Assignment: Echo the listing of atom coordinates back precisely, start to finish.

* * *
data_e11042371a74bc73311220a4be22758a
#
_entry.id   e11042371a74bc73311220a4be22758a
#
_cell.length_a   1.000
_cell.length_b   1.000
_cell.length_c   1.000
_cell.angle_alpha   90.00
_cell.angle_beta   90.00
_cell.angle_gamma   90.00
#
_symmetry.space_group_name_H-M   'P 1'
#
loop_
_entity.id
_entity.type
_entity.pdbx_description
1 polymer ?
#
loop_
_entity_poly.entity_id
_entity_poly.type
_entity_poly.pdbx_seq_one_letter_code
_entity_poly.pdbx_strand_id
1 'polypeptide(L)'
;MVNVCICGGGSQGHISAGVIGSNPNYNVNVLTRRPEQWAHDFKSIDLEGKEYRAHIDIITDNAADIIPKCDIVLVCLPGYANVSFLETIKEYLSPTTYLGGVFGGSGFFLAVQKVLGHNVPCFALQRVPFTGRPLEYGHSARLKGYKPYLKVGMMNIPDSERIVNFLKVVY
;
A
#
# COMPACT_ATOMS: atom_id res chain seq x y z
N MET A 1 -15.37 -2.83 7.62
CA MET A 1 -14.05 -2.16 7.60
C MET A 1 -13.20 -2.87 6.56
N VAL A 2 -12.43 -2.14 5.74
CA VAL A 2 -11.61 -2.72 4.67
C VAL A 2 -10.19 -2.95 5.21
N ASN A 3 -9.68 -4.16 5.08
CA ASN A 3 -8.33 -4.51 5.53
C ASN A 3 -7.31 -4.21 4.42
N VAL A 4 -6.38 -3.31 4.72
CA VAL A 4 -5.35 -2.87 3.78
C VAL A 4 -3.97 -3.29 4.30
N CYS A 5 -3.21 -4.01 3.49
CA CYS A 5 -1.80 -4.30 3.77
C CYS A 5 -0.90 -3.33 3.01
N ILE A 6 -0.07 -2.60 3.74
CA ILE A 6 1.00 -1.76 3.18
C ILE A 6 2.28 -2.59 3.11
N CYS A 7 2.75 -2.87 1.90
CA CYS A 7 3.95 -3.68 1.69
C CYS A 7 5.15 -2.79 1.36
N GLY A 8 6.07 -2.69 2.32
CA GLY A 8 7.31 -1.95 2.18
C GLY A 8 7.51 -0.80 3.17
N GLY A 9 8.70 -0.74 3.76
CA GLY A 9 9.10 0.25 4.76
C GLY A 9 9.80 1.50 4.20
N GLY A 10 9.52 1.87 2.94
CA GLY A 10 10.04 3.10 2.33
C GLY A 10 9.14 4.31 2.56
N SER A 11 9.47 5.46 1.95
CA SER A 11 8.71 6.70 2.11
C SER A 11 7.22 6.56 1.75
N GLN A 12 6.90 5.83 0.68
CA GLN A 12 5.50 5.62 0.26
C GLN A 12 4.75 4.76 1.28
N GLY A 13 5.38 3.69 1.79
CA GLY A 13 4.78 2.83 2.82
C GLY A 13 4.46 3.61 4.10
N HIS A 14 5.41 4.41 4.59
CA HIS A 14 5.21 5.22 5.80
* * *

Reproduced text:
data_e11042371a74bc73311220a4be22758a
#
_entry.id   e11042371a74bc73311220a4be22758a
#
_cell.length_a   1.000
_cell.length_b   1.000
_cell.length_c   1.000
_cell.angle_alpha   90.00
_cell.angle_beta   90.00
_cell.angle_gamma   90.00
#
_symmetry.space_group_name_H-M   'P 1'
#
loop_
_entity.id
_entity.type
_entity.pdbx_description
1 polymer ?
#
loop_
_entity_poly.entity_id
_entity_poly.type
_entity_poly.pdbx_seq_one_letter_code
_entity_poly.pdbx_strand_id
1 'polypeptide(L)'
;MVNVCICGGGSQGHISAGVIGSNPNYNVNVLTRRPEQWAHDFKSIDLEGKEYRAHIDIITDNAADIIPKCDIVLVCLPGYANVSFLETIKEYLSPTTYLGGVFGGSGFFLAVQKVLGHNVPCFALQRVPFTGRPLEYGHSARLKGYKPYLKVGMMNIPDSERIVNFLKVVY
;
A
#
# COMPACT_ATOMS: atom_id res chain seq x y z
N MET A 1 -15.37 -2.83 7.62
CA MET A 1 -14.05 -2.16 7.60
C MET A 1 -13.20 -2.87 6.56
N VAL A 2 -12.43 -2.14 5.74
CA VAL A 2 -11.61 -2.72 4.67
C VAL A 2 -10.19 -2.95 5.21
N ASN A 3 -9.68 -4.16 5.08
CA ASN A 3 -8.33 -4.51 5.53
C ASN A 3 -7.31 -4.21 4.42
N VAL A 4 -6.38 -3.31 4.72
CA VAL A 4 -5.35 -2.87 3.78
C VAL A 4 -3.97 -3.29 4.30
N CYS A 5 -3.21 -4.01 3.49
CA CYS A 5 -1.80 -4.30 3.77
C CYS A 5 -0.90 -3.33 3.01
N ILE A 6 -0.07 -2.60 3.74
CA ILE A 6 1.00 -1.76 3.18
C ILE A 6 2.28 -2.59 3.11
N CYS A 7 2.75 -2.87 1.90
CA CYS A 7 3.95 -3.68 1.69
C CYS A 7 5.15 -2.79 1.36
N GLY A 8 6.07 -2.69 2.32
CA GLY A 8 7.31 -1.95 2.18
C GLY A 8 7.51 -0.80 3.17
N GLY A 9 8.70 -0.74 3.76
CA GLY A 9 9.10 0.25 4.76
C GLY A 9 9.80 1.50 4.20
N GLY A 10 9.52 1.87 2.94
CA GLY A 10 10.04 3.10 2.33
C GLY A 10 9.14 4.31 2.56
N SER A 11 9.47 5.46 1.95
CA SER A 11 8.71 6.70 2.11
C SER A 11 7.22 6.56 1.75
N GLN A 12 6.90 5.83 0.68
CA GLN A 12 5.50 5.62 0.26
C GLN A 12 4.75 4.76 1.28
N GLY A 13 5.38 3.69 1.79
CA GLY A 13 4.78 2.83 2.82
C GLY A 13 4.46 3.61 4.10
N HIS A 14 5.41 4.41 4.59
CA HIS A 14 5.21 5.22 5.80